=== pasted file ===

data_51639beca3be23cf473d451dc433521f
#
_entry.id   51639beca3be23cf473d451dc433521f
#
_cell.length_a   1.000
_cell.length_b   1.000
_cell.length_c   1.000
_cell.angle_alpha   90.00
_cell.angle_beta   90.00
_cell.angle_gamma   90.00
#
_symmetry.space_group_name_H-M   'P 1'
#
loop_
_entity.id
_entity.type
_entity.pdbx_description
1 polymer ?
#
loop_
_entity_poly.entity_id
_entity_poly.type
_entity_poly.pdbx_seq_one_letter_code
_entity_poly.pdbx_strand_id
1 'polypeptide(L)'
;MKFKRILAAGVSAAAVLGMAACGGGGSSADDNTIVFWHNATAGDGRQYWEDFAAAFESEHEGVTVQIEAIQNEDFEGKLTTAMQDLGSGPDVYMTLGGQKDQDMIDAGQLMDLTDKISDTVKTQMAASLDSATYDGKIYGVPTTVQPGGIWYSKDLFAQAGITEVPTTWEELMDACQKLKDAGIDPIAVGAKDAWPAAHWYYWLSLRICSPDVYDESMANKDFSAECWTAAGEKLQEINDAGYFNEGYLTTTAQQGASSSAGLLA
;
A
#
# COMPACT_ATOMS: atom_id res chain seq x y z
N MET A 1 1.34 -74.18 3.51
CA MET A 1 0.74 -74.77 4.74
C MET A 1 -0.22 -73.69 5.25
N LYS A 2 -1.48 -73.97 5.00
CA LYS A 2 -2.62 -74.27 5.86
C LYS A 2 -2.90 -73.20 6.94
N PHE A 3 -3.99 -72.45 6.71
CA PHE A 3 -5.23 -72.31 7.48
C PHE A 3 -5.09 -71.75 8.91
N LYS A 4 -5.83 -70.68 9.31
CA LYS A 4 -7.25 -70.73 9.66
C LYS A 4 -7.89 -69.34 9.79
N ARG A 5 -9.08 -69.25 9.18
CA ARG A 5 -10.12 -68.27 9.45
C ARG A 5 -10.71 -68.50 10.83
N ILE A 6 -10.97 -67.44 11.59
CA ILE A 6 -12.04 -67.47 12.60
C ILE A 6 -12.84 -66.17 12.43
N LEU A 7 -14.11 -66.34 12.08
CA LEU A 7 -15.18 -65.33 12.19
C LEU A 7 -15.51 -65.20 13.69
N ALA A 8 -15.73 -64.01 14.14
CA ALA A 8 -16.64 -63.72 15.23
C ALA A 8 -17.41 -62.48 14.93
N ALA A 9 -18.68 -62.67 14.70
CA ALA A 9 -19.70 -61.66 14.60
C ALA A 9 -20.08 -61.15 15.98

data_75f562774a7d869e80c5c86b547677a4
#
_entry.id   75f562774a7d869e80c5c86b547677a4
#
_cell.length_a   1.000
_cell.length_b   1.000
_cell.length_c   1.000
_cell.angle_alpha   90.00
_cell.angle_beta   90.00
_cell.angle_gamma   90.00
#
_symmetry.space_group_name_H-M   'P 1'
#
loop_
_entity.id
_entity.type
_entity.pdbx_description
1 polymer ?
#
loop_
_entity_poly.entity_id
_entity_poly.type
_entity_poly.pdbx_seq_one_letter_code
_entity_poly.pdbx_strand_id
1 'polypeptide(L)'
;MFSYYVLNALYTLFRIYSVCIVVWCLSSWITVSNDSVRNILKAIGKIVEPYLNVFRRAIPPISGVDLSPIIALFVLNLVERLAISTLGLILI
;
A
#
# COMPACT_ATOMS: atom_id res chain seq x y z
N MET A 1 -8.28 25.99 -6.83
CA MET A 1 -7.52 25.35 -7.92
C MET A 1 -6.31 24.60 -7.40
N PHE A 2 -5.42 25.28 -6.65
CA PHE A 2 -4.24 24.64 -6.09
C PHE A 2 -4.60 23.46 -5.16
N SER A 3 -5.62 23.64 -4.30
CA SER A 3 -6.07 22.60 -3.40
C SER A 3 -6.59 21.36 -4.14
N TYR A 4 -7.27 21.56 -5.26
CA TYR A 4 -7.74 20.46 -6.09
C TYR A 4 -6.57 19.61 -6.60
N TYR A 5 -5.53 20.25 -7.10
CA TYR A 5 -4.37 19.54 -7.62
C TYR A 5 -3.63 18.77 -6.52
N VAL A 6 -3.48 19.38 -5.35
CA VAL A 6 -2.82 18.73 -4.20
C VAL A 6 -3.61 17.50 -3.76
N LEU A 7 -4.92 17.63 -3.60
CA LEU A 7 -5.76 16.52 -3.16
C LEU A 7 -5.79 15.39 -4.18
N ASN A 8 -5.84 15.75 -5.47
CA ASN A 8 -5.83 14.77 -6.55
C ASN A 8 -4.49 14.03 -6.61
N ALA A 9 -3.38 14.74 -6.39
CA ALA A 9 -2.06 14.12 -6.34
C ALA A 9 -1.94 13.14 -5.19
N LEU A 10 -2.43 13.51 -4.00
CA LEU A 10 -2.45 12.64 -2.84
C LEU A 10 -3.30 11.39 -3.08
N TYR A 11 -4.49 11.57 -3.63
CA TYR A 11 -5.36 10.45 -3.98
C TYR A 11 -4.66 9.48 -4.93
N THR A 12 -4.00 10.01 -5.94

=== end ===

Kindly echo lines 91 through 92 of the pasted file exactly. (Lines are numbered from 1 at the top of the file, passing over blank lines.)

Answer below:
N PHE A 2 -5.42 25.28 -6.65
CA PHE A 2 -4.24 24.64 -6.09